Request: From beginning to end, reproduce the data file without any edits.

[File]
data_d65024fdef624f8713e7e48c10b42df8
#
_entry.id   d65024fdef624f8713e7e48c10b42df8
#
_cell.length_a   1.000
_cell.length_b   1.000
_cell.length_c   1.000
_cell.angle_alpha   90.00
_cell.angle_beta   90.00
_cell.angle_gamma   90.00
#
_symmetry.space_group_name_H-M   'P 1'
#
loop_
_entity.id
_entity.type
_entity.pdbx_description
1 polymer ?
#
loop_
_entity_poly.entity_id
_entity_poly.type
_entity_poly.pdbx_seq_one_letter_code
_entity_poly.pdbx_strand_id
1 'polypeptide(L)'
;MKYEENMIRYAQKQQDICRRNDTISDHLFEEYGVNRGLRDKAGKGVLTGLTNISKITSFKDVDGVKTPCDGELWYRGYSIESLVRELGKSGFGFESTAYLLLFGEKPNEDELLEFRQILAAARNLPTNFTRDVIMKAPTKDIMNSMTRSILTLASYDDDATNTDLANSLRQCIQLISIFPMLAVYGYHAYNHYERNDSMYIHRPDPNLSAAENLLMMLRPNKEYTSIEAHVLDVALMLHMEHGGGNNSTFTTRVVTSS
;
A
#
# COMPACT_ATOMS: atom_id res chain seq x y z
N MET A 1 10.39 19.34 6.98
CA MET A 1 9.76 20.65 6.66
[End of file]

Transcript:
data_d65024fdef624f8713e7e48c10b42df8
#
_entry.id   d65024fdef624f8713e7e48c10b42df8
#
_cell.length_a   1.000
_cell.length_b   1.000
_cell.length_c   1.000
_cell.angle_alpha   90.00
_cell.angle_beta   90.00
_cell.angle_gamma   90.00
#
_symmetry.space_group_name_H-M   'P 1'
#
loop_
_entity.id
_entity.type
_entity.pdbx_description
1 polymer ?
#
loop_
_entity_poly.entity_id
_entity_poly.type
_entity_poly.pdbx_seq_one_letter_code
_entity_poly.pdbx_strand_id
1 'polypeptide(L)'
;MKYEENMIRYAQKQQDICRRNDTISDHLFEEYGVNRGLRDKAGKGVLTGLTNISKITSFKDVDGVKTPCDGELWYRGYSIESLVRELGKSGFGFESTAYLLLFGEKPNEDELLEFRQILAAARNLPTNFTRDVIMKAPTKDIMNSMTRSILTLASYDDDATNTDLANSLRQCIQLISIFPMLAVYGYHAYNHYERNDSMYIHRPDPNLSAAENLLMMLRPNKEYTSIEAHVLDVALMLHMEHGGGNNSTFTTRVVTSS
;
A
#
# COMPACT_ATOMS: atom_id res chain seq x y z
N MET A 1 10.39 19.34 6.98
CA MET A 1 9.76 20.65 6.66